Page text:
TikTok’s Legal Battle Against U.S. Government Draws Attention To First Amendment Concerns

TikTok’s lawsuit against the United States government over a law that would force the sale of the popular app or result in a nationwide ban has brought attention to the potential First Amendment implications of the U.S. federal government’s move to fundamentally control the social media platform.

The lawsuit filed by TikTok and its Chinese parent company ByteDance in the U.S. Court of Appeals for the District of Columbia Circuit argues that the law violates the U.S. Constitution including the right to free speech.

Experts have weighed in on the case with some believing that TikTok has a strong argument. Jameel Jaffer of the Knight First Amendment Institute at Columbia University stated “The First Amendment means the government can’t restrict Americans’ access to ideas information or media from abroad without a very good reason for it—and no such reason exists here.”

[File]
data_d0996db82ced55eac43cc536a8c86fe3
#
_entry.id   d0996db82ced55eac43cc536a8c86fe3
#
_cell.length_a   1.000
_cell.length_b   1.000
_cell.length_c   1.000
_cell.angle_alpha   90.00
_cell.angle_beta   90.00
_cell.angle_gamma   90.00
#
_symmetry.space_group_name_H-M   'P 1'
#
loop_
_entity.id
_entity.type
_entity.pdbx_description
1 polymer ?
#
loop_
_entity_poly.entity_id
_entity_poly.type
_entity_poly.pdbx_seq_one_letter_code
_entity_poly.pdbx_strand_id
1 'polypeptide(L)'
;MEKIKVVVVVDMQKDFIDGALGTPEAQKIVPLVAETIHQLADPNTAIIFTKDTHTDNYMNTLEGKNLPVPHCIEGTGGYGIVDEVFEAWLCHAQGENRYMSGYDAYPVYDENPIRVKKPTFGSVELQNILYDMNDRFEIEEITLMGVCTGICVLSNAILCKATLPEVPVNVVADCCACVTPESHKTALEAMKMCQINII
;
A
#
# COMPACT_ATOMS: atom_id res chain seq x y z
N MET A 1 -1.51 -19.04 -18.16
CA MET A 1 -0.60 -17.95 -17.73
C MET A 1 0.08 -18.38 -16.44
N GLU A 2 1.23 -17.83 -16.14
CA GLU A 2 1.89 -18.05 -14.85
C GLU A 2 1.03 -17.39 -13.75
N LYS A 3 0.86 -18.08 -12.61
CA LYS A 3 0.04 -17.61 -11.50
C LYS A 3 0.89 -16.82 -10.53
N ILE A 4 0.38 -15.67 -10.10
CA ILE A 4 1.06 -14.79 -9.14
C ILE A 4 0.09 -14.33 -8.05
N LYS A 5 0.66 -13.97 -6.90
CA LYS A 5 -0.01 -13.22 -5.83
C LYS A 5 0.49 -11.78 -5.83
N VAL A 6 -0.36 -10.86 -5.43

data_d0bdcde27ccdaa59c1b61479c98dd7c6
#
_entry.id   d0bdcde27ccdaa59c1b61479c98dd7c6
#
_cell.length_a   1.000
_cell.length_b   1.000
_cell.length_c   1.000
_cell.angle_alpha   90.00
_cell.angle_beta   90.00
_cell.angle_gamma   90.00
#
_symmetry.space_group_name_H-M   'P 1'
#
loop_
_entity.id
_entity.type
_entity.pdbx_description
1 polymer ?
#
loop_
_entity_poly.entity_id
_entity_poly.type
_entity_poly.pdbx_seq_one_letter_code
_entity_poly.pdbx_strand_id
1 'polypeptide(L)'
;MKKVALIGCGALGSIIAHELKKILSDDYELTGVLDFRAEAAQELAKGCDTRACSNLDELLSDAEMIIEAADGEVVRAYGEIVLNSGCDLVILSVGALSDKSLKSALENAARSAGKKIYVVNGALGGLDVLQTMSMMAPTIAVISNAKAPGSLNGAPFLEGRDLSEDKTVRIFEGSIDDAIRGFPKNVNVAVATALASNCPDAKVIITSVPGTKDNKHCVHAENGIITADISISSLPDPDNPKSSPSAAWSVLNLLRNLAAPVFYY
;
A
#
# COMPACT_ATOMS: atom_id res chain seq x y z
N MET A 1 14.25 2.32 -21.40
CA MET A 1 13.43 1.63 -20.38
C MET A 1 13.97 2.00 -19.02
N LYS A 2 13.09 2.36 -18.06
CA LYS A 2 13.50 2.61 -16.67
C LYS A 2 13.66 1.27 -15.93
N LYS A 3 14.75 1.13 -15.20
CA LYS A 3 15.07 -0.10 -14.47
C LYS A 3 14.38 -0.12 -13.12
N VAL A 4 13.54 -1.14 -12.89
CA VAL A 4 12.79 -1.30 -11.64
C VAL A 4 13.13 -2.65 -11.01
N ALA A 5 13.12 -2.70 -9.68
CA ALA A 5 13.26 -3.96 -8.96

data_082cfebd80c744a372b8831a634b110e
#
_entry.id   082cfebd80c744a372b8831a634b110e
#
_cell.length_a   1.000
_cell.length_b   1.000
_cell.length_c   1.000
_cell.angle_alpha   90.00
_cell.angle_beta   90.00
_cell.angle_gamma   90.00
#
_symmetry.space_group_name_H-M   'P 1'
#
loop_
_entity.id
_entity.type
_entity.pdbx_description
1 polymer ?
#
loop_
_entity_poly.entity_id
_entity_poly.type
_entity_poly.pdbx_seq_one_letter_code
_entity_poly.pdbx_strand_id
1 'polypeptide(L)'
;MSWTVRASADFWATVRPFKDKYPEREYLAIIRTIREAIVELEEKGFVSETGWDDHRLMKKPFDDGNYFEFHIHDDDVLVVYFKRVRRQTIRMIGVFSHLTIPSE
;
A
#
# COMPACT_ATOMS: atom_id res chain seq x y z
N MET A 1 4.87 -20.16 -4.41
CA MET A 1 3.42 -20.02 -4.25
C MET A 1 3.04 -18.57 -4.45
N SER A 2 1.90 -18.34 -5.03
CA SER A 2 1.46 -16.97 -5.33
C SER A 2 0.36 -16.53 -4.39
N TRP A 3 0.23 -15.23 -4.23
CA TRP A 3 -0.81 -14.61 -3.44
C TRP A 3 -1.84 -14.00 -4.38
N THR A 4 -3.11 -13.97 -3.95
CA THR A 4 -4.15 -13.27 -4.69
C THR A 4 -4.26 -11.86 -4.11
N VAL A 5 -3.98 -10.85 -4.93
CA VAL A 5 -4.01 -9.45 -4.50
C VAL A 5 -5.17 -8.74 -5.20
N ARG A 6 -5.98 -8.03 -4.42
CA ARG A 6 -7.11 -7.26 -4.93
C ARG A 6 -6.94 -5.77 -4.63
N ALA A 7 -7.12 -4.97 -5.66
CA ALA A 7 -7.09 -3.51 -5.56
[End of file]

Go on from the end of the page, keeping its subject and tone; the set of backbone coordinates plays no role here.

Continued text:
However, Gautam Hans a law professor and associate director of the First Amendment Clinic at Cornell University acknowledged potential complications for ByteDance’s lawsuit. He noted that the bipartisan nature of the law may lead judges to defer to Congress’s determination that the company poses a national security risk.

The resistance to the TikTok ban has been bipartisan with both Democrats and Republicans pushing back against the legislation on First Amendment grounds.

Various politicians have also expressed concerns about the ban with Rep. Thomas Massie (R-KY) suggesting that it is ultimately a Democrat plot for control of the internet that Republicans are assisting with.

The lawsuit will have far-reaching impacts on free speech in America and on the federal government’s ability to regulate business practices in such a heavy-handed manner.